Every above ground pool needs a deck. And that usually means lots of deck footings. It's easy to see why if the deck wraps around half the pool. All of this means tons of work, digging, mixing cement and money.
This deck was built in 2013 and has been punished with cold snowy winters and hot sticky, wet summers. But to this day, it looks fantastic still and the footings have not budged an inch.
If you have big seasonal temperature swings and but you have decent clay or stable soil, don't worry. You can have confidence the Deck Foot Anchor™.
Brian is from Ottawa, Ontario and he built a beautiful above ground pool deck with six Titan Deck Footings which he installed in less than an hour - forty-five minutes to be exact - according to him.
He is also a gifted mechanic who has been building cars and drag racers from the ground up since he was fifteen years old.
So he decided to give the Deck Foot Anchor a try for his above ground pool deck even though carpentry was never something he spent much time doing.
He just wanted to have a nice attractive and solid deck to compliment his above ground pool and he wanted to do it on his own so save a few dollars.
But just as importantly, he wanted to know that the deck would stand the test of time and be stable around the pool. That is exactly what he got.
Plus he didn't break his back digging holes and he avoided the cost and mess of using cement. And best of all it took less than an hour to have all six in the ground and ready to build.
Use the manufacturer's Rule of Thumb and plan for one footing every six feet. This deck was sixteen feet wide and about ten feet deep. Brian decided to space the footings a bit further apart and used six Deck Foot Anchor™.
Floor decks are supposed to support 50 psf. So a 6'x6' tributary area above each footing times 50 psf equals 1800 psf per footing. That matches up nicely with the average soil bearing capacity of 1800 psf.
Brian did a really nice job of preparing this job site. He removed the sod and two inches of loose soil and made sure that was no organic debris that will eventually rot.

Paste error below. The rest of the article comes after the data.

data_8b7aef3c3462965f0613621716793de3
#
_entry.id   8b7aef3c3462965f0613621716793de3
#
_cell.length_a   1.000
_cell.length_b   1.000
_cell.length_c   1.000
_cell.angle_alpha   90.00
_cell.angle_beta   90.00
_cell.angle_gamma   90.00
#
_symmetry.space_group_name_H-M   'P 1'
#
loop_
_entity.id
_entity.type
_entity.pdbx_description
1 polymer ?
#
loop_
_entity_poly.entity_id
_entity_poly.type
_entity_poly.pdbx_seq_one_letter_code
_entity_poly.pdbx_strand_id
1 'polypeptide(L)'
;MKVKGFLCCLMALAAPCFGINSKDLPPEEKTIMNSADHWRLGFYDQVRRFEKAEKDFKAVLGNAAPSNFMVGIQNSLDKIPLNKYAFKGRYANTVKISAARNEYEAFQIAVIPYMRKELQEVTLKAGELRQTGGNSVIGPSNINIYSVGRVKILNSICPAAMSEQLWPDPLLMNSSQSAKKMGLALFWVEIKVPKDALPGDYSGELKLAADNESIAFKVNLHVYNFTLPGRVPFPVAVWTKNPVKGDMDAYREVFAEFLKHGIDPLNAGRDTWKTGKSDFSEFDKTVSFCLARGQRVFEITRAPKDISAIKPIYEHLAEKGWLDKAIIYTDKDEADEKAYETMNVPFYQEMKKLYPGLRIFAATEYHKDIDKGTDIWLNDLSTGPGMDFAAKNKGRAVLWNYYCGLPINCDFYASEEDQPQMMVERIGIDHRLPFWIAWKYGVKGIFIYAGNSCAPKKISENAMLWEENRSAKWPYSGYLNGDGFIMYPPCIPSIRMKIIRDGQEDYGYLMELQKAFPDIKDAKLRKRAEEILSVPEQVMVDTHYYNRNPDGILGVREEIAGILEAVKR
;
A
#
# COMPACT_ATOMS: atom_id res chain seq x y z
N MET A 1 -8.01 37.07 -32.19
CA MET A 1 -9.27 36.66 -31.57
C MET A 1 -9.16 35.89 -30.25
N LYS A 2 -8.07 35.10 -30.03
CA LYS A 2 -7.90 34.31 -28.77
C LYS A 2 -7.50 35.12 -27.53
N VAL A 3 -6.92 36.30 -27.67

He laid out landscaping fabric, put down three inches of ½" or smaller crushed stone and also installed a concrete block perimeter. This made for a really clean look.
This is a bit more important for an above ground pool deck because the support structure is almost always visible unless you plan to install a lattice skirt around the deck.
Free standing decks will require bracing between posts and from posts to beams. This eliminates any sway and creates a finished structure that is rock solid.
You can see from this photo showing the underside of the deck framing how the beam is braced to opposing support posts and then each post along adjacent beams is braced in the alternating direction. This deck will never move and that is critically important given that an above ground pool is located in close proximity to the decking.
Notice the technique used to frame the deck around the pool. This pool had a 24' diameter and so the deck had to follow it closely but still be about an inch away so that any movement of the deck over the course of the seasons would never cause damage to the pool.
The framing solution involved extending the lengths of the perimeter beams longer than the middle beam. Then 2x8 joists were framed in at a slight angle that closely followed the radius of the pool. Deck boards extended beyond the joists and were cut to the final length using a jig-saw.
To really make the entire deck structure strong, Brian notched a rabbet cut out of each 6x6 post and set the 2x8 beams on the flat cut.
This transfers all the weight of the deck directly onto the post and is the right way to build. The ½" carriage bolts and washers are the final piece in the puzzle and then secure the beam to post.
Since this is a free standing or "floating" deck, the structure should be built to remain stable and rigid and merely rest on the Deck Foot Anchor™ below it.
Rather than merely "toe-nailing" the joists to the beams, joist to beam clips were used on both sides of the beam as you can see in this photo from underneath the deck.
Brian may be a developing carpenter but his attention to detail from his automotive and mechanical skills comes through here. He built this above ground pool to last in every way.
An aluminum gate with hardware added a nice security element to Brian's deck and complimented the balustrade, caps and post anchors. This gate was 36" wide.
An aluminum framed gate is very lightweight and a better idea than trying to building one from dimensional lumber. It also never warps or twists like a wood gate might tend to do over time.
If you are trying to achieve a classic look but without breaking the bank, do what Brian did.
Here you see he used 3/4" diameter black aluminum balusters and black solar post caps. He also used turned 4x4 posts which added a bit more elegance to the final appearance. And those posts worked well with the Titan Wood Post Anchor™.
This surface mounted post anchor (Titan Wood Post Anchor) was a perfect and easy solution for anchor the railing posts to the decking. No notching the deck boards around each post saved time and means the ends of the deck boards are not cut and compromised.
A flat 2x8 blocking board was secured in the joist bay below each post and posts spacing came out to around 5'-4". The manufacturer states 6' on center is the maximum for residential jobs.
You can bet this pool gets a lot of use and brings lots of smiles, laughs and relief from the hot summer. If you have an above ground pool and you want to build a pool deck around it to get maximum use keep these building solutions in mind.